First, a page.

genetics bio 10c

Card Set Information

Author:
kjel
ID:
308222
Filename:
genetics bio 10c
Updated:
2015-09-23 11:36:25
Tags:
genetics bio 10c
Folders:
genetics bio 10c
Description:
genetics bio 10c
Show Answers:

Home > Flashcards > Print Preview

The flashcards below were created by user kjel on FreezingBlue Flashcards. What would you like to do?


  1. allele
    alternate form of the same gene
  2. wild-type allele
    allele that occurs most frequently in a population
  3. what is the source of alleles?
    mutation
  4. consequences of loss-of-function mutation...
    • mutation may change overall enzyme shape
    • thus, affecting affinity for substrate!
  5. null allele
    mutation causes a complete loss-of-function
  6. gain-of-function mutation
    • enhance allele function
    • usually increase quantity of gene by affecting the regulation of transcription
  7. neutral mutation
    show no change in function
  8. incomplete, or partial, dominance
    • a cross between contrasting traits that produces an intermediate phenotype
    • [phenotypic ratio = genotypic ratio]
    • Ex: red x white snapdragons... F1 all pink, pink x pink -- 1red : 2pink : 1white
  9. Tay-Sachs disease
    homozygous recessives die from fatal lipid-storage disorder, when hexosaminidase activity is absent
  10. the joint expression of both alleles in a heterozygote is called ________.
    Ex:
    • codominance
    • distinct expression of the gene products of both alleles
    • Ex: MN blood group in humans
  11. three or more alleles of a gene
    Ex:
    • multiple alleles
    • can only be studied in populations, not individuals
    • Ex: ABO blood group
  12. Human ABO blood groups...
    derived by...
    • A and B antigens are present on the surface of blood cells
    • derived by a precursor molecule called H substance

    recall: Iand IB are dominant to the IO but codominant to each other
  13. very rare phenotype from incomplete formation of H substance called:
    cause:
    • Bombay phenotype
    • cause: terminal sugar cannot be added thus neither A nor B antigen can be added to the cell surface
    • IA + IB = IO
  14. genes that are absolutely required for survival
    essential genes
  15. dominant lethal allele
    Ex:
    • the presence of just one copy of the allele results in the death of the individual 
    • Ex: Huntington disease
  16. recessive lethal alleles result in...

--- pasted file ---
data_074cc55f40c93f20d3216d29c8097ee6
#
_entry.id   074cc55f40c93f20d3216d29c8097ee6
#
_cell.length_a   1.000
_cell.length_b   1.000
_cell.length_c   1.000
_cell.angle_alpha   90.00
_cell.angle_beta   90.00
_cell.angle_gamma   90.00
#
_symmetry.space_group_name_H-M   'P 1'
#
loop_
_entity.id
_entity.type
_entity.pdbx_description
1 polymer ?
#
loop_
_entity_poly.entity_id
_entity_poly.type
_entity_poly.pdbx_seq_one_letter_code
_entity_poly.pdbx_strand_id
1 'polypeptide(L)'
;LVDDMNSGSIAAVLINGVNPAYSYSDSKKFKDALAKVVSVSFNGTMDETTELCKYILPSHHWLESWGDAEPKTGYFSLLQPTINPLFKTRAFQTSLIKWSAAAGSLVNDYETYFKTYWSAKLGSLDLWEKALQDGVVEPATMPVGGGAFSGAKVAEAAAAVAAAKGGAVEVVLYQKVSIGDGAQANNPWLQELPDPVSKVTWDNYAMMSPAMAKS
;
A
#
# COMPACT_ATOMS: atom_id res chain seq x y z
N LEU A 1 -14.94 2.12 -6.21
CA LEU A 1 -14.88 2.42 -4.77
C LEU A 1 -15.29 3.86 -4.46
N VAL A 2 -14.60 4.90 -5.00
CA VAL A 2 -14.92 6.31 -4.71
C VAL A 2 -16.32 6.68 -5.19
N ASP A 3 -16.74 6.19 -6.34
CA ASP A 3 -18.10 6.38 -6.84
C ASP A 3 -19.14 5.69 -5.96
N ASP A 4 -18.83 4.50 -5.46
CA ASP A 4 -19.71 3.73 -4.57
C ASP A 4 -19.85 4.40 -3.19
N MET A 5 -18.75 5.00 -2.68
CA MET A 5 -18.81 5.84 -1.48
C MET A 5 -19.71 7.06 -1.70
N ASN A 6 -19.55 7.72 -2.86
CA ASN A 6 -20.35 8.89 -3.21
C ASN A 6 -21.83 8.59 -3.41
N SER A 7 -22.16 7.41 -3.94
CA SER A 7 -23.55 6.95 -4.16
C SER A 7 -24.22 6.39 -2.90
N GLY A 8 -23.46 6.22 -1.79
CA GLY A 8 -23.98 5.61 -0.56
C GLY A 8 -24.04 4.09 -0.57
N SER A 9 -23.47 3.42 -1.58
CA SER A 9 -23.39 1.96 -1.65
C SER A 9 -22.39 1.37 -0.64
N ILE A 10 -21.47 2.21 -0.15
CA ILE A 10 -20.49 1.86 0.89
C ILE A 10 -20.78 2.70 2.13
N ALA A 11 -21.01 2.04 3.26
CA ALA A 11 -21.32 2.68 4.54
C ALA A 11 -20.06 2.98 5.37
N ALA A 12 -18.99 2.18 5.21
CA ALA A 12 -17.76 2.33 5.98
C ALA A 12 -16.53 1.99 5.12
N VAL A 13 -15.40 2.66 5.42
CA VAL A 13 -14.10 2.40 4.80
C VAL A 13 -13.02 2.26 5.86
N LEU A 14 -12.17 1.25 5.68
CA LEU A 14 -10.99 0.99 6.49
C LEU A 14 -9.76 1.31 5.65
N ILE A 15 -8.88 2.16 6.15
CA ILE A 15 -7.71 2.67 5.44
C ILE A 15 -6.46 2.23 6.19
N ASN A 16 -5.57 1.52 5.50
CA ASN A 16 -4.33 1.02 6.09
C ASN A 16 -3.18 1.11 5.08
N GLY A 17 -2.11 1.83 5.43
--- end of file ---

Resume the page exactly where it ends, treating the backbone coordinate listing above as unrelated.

homozygous recessive individuals that don't survive
  17. Huntington disease due to _______.
    Age of onset:
    Child's chance of inheritance :
    • autosomal dominant allele
    • about 40 yrs old
    • 50% chance of children inheriting
  18. gene interaction
    • several genes influence a particular characteristic 
    • -- the cellular function of numerous gene products contributes to the development of a common phenotype
  19. developmental concept whereby each step of development increases the complexity of the sensory organ and is under the control and influence of one or more genes
    epigenesis
  20. epistasis...
    2 types...
    • the expression of gene or gene pairs masks or modifies the expression of another gene or gene pair
    • antagonistic (masking)-- homozygous recessive allele prevents/overrides expression of alleles at another locus (hypostatic to 1st locus)
    • complementary -- a dominant allele at 1st locus influences allele of 2nd gene locus
  21. example of recessive epistasis
    a mouse bb genotype masks or suppresses the expression of the A gene, mouse is albino
  22. Gene interactions modify dihybrid F2 ratio (9:3:3:1). Epistasis combines 1 or more of the 4 phenotypes in various ways ASSUMING THE FOLLOWING 5 FACTORS:
    • 1. inheritance is discontinuous (distinct phenotypes)
    • 2. genes are not linked (assort independently)
    • 3. complete dominance exists (A_ or B_)
    • 4. all P1 crosses homozygotes/ F1 heterozygotes 
    • 5. F2 is the focus of analysis
  23. hemizygous
    males have a single copy of genes encoded by the X chromosome
  24. lethal X-linked recessive disorders are observed only in _________
    males
  25. sex-limited inheritance vs sex-influenced inheritance
    • sex-limited: expression of phenotype absolutely limited to one sex (milk or feather plumage)
    • sex-influenced: the sex of an individual influences the expression of a phenotype; not limited to one sex or another (baldness)
  26. penetrance vs expressivity
    • penetrance - the percentage of a population  that express a mutant genotype
    • expressivity - the range of expression of the mutant phenotype
  27. genetic anticipation
    • when a genetic disease gets worse and arrives earlier in life with successive generations 
    • [Huntington]
  28. criteria for "model organisms" for genetic study
    • easy to grow
    • short life cycle
    • produce many offspring
    • genetic analysis straightforward
  29. mustard plant (L.)
    Arabidopsis thaliana
  30. spermatogenesis
    production of a male gamete
  31. oogenesis
    production of a female gamete

What would you like to do?

Home > Flashcards > Print Preview